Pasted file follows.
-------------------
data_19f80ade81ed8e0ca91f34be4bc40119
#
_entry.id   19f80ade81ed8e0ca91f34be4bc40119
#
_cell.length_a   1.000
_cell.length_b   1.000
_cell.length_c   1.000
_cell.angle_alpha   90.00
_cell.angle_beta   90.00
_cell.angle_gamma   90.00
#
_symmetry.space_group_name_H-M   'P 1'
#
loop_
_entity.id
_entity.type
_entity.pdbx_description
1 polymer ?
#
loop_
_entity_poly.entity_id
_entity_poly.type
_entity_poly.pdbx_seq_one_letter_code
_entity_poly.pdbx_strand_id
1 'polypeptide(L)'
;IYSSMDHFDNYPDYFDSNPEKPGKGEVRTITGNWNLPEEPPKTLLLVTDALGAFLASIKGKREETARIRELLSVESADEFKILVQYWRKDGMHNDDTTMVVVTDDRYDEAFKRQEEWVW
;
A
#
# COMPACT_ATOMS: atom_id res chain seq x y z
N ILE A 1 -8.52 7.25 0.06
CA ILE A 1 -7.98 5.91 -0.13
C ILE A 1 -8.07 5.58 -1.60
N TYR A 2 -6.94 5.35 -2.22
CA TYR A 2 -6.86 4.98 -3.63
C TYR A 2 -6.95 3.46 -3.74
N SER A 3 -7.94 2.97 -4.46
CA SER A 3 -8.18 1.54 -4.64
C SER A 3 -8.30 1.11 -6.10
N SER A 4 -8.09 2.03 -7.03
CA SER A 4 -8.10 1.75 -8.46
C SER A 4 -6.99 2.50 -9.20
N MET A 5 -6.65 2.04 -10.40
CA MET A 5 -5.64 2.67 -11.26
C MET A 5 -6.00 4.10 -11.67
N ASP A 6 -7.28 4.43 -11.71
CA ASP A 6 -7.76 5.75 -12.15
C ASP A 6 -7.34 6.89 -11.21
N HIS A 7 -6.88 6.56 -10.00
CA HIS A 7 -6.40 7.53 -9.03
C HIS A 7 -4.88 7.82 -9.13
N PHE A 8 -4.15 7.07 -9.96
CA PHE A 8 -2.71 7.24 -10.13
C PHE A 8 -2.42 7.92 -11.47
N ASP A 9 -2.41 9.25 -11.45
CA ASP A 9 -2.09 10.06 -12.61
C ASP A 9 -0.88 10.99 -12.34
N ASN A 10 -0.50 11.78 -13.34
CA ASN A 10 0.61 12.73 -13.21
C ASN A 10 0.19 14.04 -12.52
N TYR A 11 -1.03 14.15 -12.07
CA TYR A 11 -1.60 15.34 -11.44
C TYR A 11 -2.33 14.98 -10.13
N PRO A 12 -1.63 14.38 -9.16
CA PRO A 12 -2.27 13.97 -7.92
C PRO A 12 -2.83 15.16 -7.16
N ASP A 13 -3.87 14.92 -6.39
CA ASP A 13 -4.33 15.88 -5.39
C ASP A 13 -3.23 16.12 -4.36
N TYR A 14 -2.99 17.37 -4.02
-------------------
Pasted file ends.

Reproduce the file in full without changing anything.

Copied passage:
data_19f80ade81ed8e0ca91f34be4bc40119
#
_entry.id   19f80ade81ed8e0ca91f34be4bc40119
#
_cell.length_a   1.000
_cell.length_b   1.000
_cell.length_c   1.000
_cell.angle_alpha   90.00
_cell.angle_beta   90.00
_cell.angle_gamma   90.00
#
_symmetry.space_group_name_H-M   'P 1'
#
loop_
_entity.id
_entity.type
_entity.pdbx_description
1 polymer ?
#
loop_
_entity_poly.entity_id
_entity_poly.type
_entity_poly.pdbx_seq_one_letter_code
_entity_poly.pdbx_strand_id
1 'polypeptide(L)'
;IYSSMDHFDNYPDYFDSNPEKPGKGEVRTITGNWNLPEEPPKTLLLVTDALGAFLASIKGKREETARIRELLSVESADEFKILVQYWRKDGMHNDDTTMVVVTDDRYDEAFKRQEEWVW
;
A
#
# COMPACT_ATOMS: atom_id res chain seq x y z
N ILE A 1 -8.52 7.25 0.06
CA ILE A 1 -7.98 5.91 -0.13
C ILE A 1 -8.07 5.58 -1.60
N TYR A 2 -6.94 5.35 -2.22
CA TYR A 2 -6.86 4.98 -3.63
C TYR A 2 -6.95 3.46 -3.74
N SER A 3 -7.94 2.97 -4.46
CA SER A 3 -8.18 1.54 -4.64
C SER A 3 -8.30 1.11 -6.10
N SER A 4 -8.09 2.03 -7.03
CA SER A 4 -8.10 1.75 -8.46
C SER A 4 -6.99 2.50 -9.20
N MET A 5 -6.65 2.04 -10.40
CA MET A 5 -5.64 2.67 -11.26
C MET A 5 -6.00 4.10 -11.67
N ASP A 6 -7.28 4.43 -11.71
CA ASP A 6 -7.76 5.75 -12.15
C ASP A 6 -7.34 6.89 -11.21
N HIS A 7 -6.88 6.56 -10.00
CA HIS A 7 -6.40 7.53 -9.03
C HIS A 7 -4.88 7.82 -9.13
N PHE A 8 -4.15 7.07 -9.96
CA PHE A 8 -2.71 7.24 -10.13
C PHE A 8 -2.42 7.92 -11.47
N ASP A 9 -2.41 9.25 -11.45
CA ASP A 9 -2.09 10.06 -12.61
C ASP A 9 -0.88 10.99 -12.34
N ASN A 10 -0.50 11.78 -13.34
CA ASN A 10 0.61 12.73 -13.21
C ASN A 10 0.19 14.04 -12.52
N TYR A 11 -1.03 14.15 -12.07
CA TYR A 11 -1.60 15.34 -11.44
C TYR A 11 -2.33 14.98 -10.13
N PRO A 12 -1.63 14.38 -9.16
CA PRO A 12 -2.27 13.97 -7.92
C PRO A 12 -2.83 15.16 -7.16
N ASP A 13 -3.87 14.92 -6.39
CA ASP A 13 -4.33 15.88 -5.39
C ASP A 13 -3.23 16.12 -4.36
N TYR A 14 -2.99 17.37 -4.02